69 Fire Extinguishers Fire Safety All extinguishers in this hospital are rated forClass A, Class B, or Class C fires.Good Shepherd uses the PASS method of operating a fire extinguisher:Pull the pinAim at the base of the flameSqueeze the handleSweep from side to side
70 Fire SafetyGood Shepherd uses the RACE method of dealing with a fire: Rescue (Move Patients past 1st Fire Door) Alarm (Pull Station or Call Operator) Contain Fire Extinguish/Evacuate
71 Emergency Preparedness Code WordsEmergency number 3000 use for all emergenciesOperation Baker – Emergency EvacuationCode Gray – Bomb ThreatCode Adam – Abduction in the hospitalCode Yellow – Bioterrorism eventCode Black – TornadoCode Red – FireCode Blue – Cardiac ArrestCode Pink – Neonatal ResuscitationCode Stroke – Response to Stroke PatientOperation Able – Mass CasualtyCharlie Brown – Combative individualDuress Word – ADVICE
72 Operation Baker - Evacuation Operation Baker is the implementation of strategic or urgent evacuation of patients and other persons from the Medical Center or grounds. Assist all patients and visitors out of the building. Be aware of all evacuation routes in your area.
74 Bomb Threat – Code GrayEmployees in the immediate area of the bomb should remember:Search for and report any suspicious objects. DO NOT move, jar, or touch the object or anything attached to it.Check public access areas, such as restrooms, telephone booths, ER, lobby, and patient rooms first.DO NOT turn lights on or off.Turn off all two-way radios, cell phones and pagers.
75 Abduction in the Hospital - Code Adam Denotes an abduction from the hospitalIf an employee suspects an abduction, they should call 3000 and report Code Adam with a description of the person who was abducted (age, sex, race, etc.)All employees should search the area and detain visitors until an all clear is announced.NATIONAL CENTER FOR MISSING AND EXPLOITED CHILDREN says“Prevention is the best defense against infant abductions”HUGS Infant Security System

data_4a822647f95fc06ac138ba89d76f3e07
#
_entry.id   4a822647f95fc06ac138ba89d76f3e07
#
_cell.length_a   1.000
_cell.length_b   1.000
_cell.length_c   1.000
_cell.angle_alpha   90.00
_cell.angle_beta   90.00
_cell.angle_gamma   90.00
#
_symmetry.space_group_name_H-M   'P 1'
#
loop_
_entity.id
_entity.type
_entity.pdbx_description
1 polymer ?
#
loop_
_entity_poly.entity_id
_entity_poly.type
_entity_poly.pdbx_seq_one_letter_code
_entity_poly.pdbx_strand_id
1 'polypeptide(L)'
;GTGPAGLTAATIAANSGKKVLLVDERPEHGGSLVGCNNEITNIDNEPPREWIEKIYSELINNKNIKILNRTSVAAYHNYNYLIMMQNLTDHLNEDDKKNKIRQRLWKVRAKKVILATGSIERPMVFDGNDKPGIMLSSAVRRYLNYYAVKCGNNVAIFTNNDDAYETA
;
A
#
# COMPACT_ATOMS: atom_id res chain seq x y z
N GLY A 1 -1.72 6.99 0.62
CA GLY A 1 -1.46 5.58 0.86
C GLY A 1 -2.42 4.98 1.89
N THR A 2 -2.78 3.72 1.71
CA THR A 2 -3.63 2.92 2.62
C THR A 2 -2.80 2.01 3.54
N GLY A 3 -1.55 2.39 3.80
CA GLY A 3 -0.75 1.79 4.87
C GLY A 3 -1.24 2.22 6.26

76 Bioterrorism - Code Yellow A substantial influx of patients with illnesses that are uncommon in nature should be suspect. Code Yellow will be called when it is determined these illnesses are a result of a bioterrorist event (such as anthrax, etc.). Infection control should be notified immediately, and all personnel in areas that provide initial treatment to patients should be aware of department specific treatment protocols.
77 Code Black can be proceeded by : Operation Weather Watch Tornado - Code BlackA tornado has been spotted within a five mile radius of the Medical Center. Patients should be moved to inside corridors and away from windows until an all clear is announced.Code Black can be proceeded by :Operation Weather Watchmove to state of readinessalert visitors to weather conditionsreview Code Black procedures
78 Fire - Code RedFire or smoke situation which requires activation of the fire response plan. Respond to a fire by calling the emergency number 3000 or activate the fire pull in your area. Locate all exits and evacuation plans for your work area to be prepared for an emergency.
79 Cardiac Arrest - Code Blue Code Blue is called when a patient suffers cardiac arrest. This code is called by calling 3000 and stating Code Blue and the location or patient room. The Code Blue team reports to the location announced and starts resuscitation efforts.